Divine nature (θειότης) also is a word common to Jewish or Greek philosophy. For example, the word is used to describe Artemis, “who made Ephesus famous διὰ τῆς ἰδίας θειότητος, i.e. through manifestations of her power” (SIG 867, 31 ln. 35; BDAG).

Since this revelation is clear and understood, people are without excuse. Although the truth is out there, people “suppress the truth by their wickedness” (1:18), they prevent the truth from having any effect on the way they think. This is a willful disregard for evidence which does not fit into the system of this world’s way of thinking.  “Not having an excuse” (ἀναπολόγητος, here and in in 2:1) is used when someone cannot defend themselves against an accusation, so (Plutarch, Brutus 46.2).

Does God’s revelation in creation provide enough knowledge of God to justly punish those who reject it? Although this may have been an adequate argument in the first century, does Paul’s assertion that God has “clearly revealed himself” work as part of a Christian apologetic today?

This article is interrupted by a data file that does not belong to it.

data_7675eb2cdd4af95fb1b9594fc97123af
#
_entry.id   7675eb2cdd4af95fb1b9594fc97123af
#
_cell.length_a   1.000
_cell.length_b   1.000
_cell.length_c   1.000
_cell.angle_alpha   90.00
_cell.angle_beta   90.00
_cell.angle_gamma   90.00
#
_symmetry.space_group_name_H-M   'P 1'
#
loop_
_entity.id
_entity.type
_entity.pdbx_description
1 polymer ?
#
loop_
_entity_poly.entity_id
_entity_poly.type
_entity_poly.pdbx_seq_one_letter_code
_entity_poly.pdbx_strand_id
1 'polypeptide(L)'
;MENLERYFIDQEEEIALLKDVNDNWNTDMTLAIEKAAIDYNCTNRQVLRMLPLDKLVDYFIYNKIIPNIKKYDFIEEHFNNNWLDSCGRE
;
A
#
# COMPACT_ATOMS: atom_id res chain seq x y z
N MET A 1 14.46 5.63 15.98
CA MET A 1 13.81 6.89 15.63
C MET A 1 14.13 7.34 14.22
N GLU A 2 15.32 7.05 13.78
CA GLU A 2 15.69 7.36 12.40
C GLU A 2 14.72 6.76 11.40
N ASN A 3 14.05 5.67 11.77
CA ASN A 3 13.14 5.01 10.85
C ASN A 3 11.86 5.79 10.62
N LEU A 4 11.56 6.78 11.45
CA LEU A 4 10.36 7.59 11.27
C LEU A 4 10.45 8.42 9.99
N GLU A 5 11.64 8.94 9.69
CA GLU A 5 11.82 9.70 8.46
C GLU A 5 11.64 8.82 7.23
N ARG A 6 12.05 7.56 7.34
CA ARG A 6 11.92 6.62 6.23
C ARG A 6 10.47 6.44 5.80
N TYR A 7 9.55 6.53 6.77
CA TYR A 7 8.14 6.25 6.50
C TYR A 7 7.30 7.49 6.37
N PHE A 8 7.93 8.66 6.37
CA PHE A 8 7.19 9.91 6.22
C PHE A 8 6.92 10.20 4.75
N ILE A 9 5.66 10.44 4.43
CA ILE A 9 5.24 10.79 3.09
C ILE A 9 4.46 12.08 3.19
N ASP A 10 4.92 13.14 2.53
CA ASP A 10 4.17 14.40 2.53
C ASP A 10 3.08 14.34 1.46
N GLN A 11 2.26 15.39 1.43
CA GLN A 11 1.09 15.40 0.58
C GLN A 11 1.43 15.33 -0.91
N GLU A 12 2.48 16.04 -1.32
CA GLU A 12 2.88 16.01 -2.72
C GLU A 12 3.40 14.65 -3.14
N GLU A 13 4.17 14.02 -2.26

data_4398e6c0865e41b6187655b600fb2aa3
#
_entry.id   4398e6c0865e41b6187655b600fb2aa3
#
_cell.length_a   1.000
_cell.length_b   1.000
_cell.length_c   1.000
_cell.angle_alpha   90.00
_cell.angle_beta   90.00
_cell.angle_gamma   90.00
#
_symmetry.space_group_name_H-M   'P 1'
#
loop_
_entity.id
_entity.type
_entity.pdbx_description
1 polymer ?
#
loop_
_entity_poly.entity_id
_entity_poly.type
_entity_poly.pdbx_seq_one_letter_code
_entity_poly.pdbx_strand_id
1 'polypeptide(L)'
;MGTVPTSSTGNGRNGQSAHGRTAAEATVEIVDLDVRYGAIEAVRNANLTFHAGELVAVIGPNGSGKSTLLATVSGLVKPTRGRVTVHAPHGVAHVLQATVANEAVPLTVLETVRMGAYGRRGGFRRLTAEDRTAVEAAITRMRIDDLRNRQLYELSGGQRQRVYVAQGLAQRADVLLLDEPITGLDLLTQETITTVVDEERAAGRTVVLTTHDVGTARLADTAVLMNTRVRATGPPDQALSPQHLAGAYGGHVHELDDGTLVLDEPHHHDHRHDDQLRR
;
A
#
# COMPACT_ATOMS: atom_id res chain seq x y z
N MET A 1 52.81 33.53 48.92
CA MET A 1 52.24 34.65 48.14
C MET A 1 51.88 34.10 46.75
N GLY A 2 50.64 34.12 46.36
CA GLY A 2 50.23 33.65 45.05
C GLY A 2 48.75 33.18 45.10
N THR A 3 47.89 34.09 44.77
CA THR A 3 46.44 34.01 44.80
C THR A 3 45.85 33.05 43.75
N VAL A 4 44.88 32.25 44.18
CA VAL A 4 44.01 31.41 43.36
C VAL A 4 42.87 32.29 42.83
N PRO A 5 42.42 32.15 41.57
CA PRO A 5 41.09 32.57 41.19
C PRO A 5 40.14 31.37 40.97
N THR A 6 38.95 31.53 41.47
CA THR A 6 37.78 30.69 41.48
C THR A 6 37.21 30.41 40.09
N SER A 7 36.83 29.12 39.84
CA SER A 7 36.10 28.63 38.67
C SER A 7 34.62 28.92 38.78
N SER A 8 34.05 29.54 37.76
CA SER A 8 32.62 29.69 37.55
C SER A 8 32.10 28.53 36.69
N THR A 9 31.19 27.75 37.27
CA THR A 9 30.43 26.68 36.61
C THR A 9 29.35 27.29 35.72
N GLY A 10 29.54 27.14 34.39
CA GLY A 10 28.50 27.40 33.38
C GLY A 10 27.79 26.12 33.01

11 thoughts on “Does Paul Teach “Natural Revelation”?

  1. I have thought about this topic a lot before, especially in regard to those who have not heard the gospel before. I think of all the unreached people groups out on an island that has never had a Bible translated to their native tongue, or even a missionary step foot on their shore. I believe that creation provides a lot of knowledge about how grand, magnificent, and large our God is. One night, if they focus on a beautiful sunset, they would be able to see the beauty and imagination of God at work. On the contrary, I also think of this topic from the point of view of someone who has gone through a tragedy. What if these people who have never heard the gospel suffered a tsunami or natural disaster that wiped out their family? Does that natural disaster give them a good connotation of creation, and would they see God in creation after the devastation they just endured? These are tough questions. God is just and each case may be different, but I believe that natural revelation is not enough for salvation. Moo states,